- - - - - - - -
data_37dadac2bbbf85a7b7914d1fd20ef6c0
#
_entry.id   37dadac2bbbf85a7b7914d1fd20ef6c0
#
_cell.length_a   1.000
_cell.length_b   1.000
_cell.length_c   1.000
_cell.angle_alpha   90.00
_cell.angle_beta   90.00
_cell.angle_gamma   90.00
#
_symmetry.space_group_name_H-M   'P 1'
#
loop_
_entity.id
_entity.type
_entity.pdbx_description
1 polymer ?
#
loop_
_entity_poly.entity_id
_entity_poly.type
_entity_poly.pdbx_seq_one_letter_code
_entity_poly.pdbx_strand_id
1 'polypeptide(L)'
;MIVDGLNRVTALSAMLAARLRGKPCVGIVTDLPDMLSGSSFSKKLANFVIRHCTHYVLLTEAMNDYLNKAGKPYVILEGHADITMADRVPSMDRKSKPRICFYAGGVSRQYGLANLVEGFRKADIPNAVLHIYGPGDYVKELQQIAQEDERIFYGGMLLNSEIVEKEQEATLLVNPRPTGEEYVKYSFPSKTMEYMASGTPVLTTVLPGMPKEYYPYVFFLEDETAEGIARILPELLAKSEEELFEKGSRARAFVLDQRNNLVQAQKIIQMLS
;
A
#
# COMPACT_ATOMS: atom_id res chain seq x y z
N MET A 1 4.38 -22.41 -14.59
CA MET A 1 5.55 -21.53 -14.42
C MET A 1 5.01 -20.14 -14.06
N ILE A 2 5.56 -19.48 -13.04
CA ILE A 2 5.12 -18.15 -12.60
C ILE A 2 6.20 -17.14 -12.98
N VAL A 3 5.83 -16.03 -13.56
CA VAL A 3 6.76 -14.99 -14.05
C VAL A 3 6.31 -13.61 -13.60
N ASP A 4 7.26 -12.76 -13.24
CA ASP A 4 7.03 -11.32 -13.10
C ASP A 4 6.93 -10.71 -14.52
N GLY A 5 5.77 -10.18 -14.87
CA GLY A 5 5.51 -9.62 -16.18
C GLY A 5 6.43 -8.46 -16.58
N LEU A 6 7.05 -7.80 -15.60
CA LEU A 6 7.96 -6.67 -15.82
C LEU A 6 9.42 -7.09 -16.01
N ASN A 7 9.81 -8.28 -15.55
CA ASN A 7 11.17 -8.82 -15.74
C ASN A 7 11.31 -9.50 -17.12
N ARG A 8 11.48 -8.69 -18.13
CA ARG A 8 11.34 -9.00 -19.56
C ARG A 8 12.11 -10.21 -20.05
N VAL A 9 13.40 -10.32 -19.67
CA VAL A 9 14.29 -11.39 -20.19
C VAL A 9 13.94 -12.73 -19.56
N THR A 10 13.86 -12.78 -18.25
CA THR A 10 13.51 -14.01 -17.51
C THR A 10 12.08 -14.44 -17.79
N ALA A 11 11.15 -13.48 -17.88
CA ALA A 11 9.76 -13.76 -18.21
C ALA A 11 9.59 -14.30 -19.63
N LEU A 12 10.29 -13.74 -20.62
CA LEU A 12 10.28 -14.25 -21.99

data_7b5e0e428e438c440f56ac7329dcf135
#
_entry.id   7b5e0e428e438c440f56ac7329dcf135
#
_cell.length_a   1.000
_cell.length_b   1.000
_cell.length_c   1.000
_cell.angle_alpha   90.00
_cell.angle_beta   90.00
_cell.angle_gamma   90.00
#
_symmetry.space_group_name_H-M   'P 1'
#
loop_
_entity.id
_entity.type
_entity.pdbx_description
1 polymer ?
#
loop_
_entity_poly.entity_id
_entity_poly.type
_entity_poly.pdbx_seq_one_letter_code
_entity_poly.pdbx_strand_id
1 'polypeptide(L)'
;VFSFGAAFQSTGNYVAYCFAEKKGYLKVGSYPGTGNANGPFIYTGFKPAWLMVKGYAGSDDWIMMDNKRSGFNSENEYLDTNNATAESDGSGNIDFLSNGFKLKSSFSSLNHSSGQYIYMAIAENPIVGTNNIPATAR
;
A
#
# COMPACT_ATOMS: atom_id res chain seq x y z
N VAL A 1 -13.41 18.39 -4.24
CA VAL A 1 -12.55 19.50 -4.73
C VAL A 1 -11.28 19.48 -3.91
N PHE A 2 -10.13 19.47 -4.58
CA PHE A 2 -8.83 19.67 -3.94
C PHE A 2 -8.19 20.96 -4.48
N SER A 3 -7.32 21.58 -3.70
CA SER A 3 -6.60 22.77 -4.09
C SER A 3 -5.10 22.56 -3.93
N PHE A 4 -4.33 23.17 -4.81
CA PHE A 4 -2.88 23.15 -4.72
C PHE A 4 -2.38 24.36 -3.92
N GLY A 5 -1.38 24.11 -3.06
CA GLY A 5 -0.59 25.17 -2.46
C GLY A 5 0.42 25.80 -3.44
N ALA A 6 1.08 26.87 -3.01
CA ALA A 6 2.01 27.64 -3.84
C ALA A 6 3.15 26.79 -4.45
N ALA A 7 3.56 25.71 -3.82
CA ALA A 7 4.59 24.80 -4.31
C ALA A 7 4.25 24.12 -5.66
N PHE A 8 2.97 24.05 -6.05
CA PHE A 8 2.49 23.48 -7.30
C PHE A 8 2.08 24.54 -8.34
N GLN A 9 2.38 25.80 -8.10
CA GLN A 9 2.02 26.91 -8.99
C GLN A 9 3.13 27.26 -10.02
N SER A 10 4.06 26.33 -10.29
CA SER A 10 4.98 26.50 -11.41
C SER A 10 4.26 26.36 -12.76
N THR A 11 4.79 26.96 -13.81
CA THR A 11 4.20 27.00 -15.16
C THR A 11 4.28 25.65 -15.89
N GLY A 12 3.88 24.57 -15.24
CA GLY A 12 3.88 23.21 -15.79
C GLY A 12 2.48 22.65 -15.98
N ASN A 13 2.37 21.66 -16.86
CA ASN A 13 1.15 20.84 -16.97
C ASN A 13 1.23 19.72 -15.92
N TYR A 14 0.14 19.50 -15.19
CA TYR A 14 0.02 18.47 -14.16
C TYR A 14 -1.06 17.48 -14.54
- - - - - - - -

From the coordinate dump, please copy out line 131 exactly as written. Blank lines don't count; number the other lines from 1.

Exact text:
C GLY A 12 2.48 22.65 -15.98